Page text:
August 07, 2019

Observations Along the Humber

With the desire to escape the noise from the Caribbean Carnival on Saturday afternoon, I decided to bike the Humber River Trail all the way to Steeles and make some observations. A ride I used to do a few times before. This ride marked the first time I saw a deer while biking in Toronto, which happened south of Islington and Finch. A reminder of how cycling can lead to the most pleasant of surprises.

Pleasant surprises aside, there are some serious issues with this trail in addition to the P gates and narrow bridge near Dundas West I previously raised. Some “Trail Closed” signs were found at Scarlett Road, which were put up because part of the railing next to the river was knocked off. While cyclists could still ignore the signs and bike through, the City should have instead put up temporary barriers and/or pylons along the river instead of making them cross Scarlett Road’s high speed traffic. Alternatively, a mutli-use path could have been installed on Scarlett’s west side for the 200 metres to Edenbridge Drive, which can complement the proposed cycle tracks from the Humber River Trail to just north of St. Clair Avenue (and eventually to Dundas Street West).
Damaged railing under the Scarlett Road bridge
Slightly north at Eglinton, no crossride was available for cyclists going north-south, but they were provided for the east-west Eglinton West Trail. The Humber River Trail has a 50 metre gap on the north side of Eglinton, which raises the potential for pedestrian-cyclist conflicts in the event the Eglinton West LRT gets built. A crossride and trail extension is needed here as soon as possible.
The Eglinton-Scarlett intersection does not have a north-south crossride available
The trail’s biggest weakness is where its southern portion currently ends at St. Phillips and Weston Roads. First, you have a large staircase with wheel tracks on each side. While they can make it easy to carry up lighter bikes such as Bromptons, hybrids, and road bikes, it’s not an option for those with bike trailers, cargo bikes and wheelchairs.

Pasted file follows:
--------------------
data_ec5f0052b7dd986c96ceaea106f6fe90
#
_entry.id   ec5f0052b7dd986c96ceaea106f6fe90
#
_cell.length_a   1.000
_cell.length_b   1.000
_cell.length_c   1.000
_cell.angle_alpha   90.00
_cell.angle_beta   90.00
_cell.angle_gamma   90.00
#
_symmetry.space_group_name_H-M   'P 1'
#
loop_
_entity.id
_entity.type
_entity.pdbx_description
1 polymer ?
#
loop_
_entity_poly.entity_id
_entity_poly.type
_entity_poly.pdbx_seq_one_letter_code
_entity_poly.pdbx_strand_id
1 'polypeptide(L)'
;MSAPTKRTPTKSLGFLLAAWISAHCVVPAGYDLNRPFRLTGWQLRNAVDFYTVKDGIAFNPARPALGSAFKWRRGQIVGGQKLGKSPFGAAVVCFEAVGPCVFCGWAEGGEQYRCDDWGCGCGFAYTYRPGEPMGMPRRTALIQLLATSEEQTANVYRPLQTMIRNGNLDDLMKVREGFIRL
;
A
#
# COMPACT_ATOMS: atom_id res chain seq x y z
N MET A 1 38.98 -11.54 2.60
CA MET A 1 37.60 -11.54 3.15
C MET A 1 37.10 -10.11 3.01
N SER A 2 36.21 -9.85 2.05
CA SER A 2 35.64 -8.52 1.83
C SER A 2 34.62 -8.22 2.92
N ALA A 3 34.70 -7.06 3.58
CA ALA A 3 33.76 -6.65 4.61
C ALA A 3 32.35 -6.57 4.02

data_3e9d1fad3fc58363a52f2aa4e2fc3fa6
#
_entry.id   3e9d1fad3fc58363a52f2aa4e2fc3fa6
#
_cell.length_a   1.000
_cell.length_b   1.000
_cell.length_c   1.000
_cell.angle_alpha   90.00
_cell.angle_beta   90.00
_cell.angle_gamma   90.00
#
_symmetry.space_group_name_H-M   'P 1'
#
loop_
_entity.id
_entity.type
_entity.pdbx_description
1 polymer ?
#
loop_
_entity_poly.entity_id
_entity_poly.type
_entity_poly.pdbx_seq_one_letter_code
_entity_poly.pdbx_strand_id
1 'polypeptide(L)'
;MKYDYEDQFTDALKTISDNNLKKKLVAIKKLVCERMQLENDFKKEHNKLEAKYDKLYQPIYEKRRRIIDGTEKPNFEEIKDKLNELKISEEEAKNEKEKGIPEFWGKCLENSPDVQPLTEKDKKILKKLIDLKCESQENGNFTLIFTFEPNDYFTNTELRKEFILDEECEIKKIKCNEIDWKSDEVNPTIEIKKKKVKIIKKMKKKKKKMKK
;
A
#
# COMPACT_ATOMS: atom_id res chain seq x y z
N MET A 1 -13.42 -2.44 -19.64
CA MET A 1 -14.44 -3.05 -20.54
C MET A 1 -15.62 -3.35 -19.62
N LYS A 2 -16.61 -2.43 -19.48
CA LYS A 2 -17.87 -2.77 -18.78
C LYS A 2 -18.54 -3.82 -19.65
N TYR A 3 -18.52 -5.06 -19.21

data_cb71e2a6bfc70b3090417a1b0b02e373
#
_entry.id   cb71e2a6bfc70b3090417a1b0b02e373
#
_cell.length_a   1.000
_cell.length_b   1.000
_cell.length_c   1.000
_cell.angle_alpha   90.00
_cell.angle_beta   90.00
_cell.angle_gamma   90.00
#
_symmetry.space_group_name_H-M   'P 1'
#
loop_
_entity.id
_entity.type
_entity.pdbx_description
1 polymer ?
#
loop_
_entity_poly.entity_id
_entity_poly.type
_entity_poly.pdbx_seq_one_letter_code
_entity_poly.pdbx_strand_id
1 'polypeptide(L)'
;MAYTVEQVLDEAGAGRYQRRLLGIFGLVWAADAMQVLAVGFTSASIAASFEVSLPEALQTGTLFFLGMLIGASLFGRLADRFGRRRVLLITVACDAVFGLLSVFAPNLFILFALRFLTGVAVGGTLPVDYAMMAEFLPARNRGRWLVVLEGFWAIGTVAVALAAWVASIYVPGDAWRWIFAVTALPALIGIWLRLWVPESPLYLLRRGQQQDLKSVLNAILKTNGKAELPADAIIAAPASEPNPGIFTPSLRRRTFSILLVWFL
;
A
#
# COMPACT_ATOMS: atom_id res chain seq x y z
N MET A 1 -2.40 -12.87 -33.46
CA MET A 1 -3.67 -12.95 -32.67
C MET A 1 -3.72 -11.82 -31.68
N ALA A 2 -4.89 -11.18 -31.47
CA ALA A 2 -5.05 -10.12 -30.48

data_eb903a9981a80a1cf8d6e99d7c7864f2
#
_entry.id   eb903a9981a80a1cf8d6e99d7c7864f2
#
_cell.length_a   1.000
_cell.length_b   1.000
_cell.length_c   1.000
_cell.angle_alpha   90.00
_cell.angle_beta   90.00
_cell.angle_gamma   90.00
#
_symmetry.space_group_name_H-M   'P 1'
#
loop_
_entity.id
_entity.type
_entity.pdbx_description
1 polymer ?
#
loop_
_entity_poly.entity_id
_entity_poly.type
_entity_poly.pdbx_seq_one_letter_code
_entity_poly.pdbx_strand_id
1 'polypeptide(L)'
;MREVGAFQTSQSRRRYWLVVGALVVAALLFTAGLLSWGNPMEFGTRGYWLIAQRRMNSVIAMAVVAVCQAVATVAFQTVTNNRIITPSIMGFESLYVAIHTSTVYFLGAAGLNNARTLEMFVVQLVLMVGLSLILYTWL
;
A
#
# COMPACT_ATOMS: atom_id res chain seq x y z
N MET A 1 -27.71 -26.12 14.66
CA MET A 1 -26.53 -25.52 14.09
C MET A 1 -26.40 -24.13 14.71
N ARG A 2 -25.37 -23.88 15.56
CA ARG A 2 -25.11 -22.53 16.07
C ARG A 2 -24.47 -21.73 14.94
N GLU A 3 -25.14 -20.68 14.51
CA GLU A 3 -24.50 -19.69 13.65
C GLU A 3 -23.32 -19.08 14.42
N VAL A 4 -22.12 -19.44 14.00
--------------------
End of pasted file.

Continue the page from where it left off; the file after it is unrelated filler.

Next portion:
These stairs are not accessible for those with cargo bikes, trailers, and wheelchairs
Second, sharrows are used along Weston between St. Phillips and Cardell Avenue where the trail picks up again, which is the worst place to put them. Better off riding on the sidewalk and giving way to pedestrians. The City completed the first phase of the Mid-Humber Gap from Cruikshank Park to St. Phillips a few years back, but no timing was available on the second phase to complete the trail to Cardell.
Sharrows do not belong on an arterial like Weston Road
While the trail navigation at Rowntree Mills Park isn’t as straight forward as I would have liked, it lead me to a multi-use path along Kipling Avenue which I didn’t know existed before. Having a separate sidewalk along with the multi-use path is a good touch. However, the pavement could use a resurfacing and it is unfortunate the trail only goes from Steeles to Finch Avenues. Given the large amount of grassy medians available on Kipling almost all the way to Eglinton and the six lane stretch crossing Highways 409 and 401, it is certainly possible to extend the multi-use path south and keep at least four traffic lanes. A move which would be consistent with Toronto’s proposed city-wide cycling network and one that could even satisfy skeptics such as Councillors Holyday and Ford. 😉
Multi-use path on Kipling Avenue
In addition to the perennially critical Bloor and Danforth campaigns, road safety advocates need to keep up the pressure on Toronto city council to fill in critical gaps such as those along the Humber River Trail and make bold moves to expand cycling in the inner suburbs. They may not lead to deer sightings, but will help make Toronto safe to bike from Lake Ontario to Steeles and from Etobicoke Creek to the Rouge River.

Keep exploring!
Rob Z (e-mail)

1 comment:

  1. This Humber River trail also has the potential to be the connection from the city to Woodbine Racetrack (which is being redeveloped into a destination), the planned transit hub at Highway 27 ("Union Station West") and the airport itself and the surrounding employment lands.